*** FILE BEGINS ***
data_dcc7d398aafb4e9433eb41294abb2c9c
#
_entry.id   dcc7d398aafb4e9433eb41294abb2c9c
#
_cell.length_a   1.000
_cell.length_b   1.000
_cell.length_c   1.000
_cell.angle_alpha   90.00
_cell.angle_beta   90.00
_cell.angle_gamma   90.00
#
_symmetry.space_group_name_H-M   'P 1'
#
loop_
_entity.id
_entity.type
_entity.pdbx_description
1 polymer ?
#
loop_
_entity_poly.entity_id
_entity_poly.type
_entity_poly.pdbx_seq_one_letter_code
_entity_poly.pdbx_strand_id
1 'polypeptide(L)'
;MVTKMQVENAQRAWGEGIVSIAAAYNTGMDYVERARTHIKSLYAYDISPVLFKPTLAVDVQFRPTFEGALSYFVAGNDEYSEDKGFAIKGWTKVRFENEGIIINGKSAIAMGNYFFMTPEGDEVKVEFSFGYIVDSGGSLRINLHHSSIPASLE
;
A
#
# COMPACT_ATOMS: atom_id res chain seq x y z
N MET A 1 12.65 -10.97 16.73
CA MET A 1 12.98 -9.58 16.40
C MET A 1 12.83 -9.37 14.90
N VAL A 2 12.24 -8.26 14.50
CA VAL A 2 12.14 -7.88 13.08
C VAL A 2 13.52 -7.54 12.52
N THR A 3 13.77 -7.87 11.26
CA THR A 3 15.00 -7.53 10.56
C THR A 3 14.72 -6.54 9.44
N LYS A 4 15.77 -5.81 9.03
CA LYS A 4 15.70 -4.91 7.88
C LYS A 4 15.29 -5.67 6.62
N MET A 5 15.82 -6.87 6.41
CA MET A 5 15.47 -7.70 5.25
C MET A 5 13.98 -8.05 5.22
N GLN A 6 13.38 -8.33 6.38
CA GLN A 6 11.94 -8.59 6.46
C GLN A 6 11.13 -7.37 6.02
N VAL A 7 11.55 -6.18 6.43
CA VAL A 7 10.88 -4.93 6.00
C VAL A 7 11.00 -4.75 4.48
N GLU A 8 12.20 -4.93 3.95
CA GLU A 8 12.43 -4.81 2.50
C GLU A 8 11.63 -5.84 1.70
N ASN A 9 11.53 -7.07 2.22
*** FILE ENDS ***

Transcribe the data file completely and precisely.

data_dcc7d398aafb4e9433eb41294abb2c9c
#
_entry.id   dcc7d398aafb4e9433eb41294abb2c9c
#
_cell.length_a   1.000
_cell.length_b   1.000
_cell.length_c   1.000
_cell.angle_alpha   90.00
_cell.angle_beta   90.00
_cell.angle_gamma   90.00
#
_symmetry.space_group_name_H-M   'P 1'
#
loop_
_entity.id
_entity.type
_entity.pdbx_description
1 polymer ?
#
loop_
_entity_poly.entity_id
_entity_poly.type
_entity_poly.pdbx_seq_one_letter_code
_entity_poly.pdbx_strand_id
1 'polypeptide(L)'
;MVTKMQVENAQRAWGEGIVSIAAAYNTGMDYVERARTHIKSLYAYDISPVLFKPTLAVDVQFRPTFEGALSYFVAGNDEYSEDKGFAIKGWTKVRFENEGIIINGKSAIAMGNYFFMTPEGDEVKVEFSFGYIVDSGGSLRINLHHSSIPASLE
;
A
#
# COMPACT_ATOMS: atom_id res chain seq x y z
N MET A 1 12.65 -10.97 16.73
CA MET A 1 12.98 -9.58 16.40
C MET A 1 12.83 -9.37 14.90
N VAL A 2 12.24 -8.26 14.50
CA VAL A 2 12.14 -7.88 13.08
C VAL A 2 13.52 -7.54 12.52
N THR A 3 13.77 -7.87 11.26
CA THR A 3 15.00 -7.53 10.56
C THR A 3 14.72 -6.54 9.44
N LYS A 4 15.77 -5.81 9.03
CA LYS A 4 15.70 -4.91 7.88
C LYS A 4 15.29 -5.67 6.62
N MET A 5 15.82 -6.87 6.41
CA MET A 5 15.47 -7.70 5.25
C MET A 5 13.98 -8.05 5.22
N GLN A 6 13.38 -8.33 6.38
CA GLN A 6 11.94 -8.59 6.46
C GLN A 6 11.13 -7.37 6.02
N VAL A 7 11.55 -6.18 6.43
CA VAL A 7 10.88 -4.93 6.00
C VAL A 7 11.00 -4.75 4.48
N GLU A 8 12.20 -4.93 3.95
CA GLU A 8 12.43 -4.81 2.50
C GLU A 8 11.63 -5.84 1.70
N ASN A 9 11.53 -7.07 2.22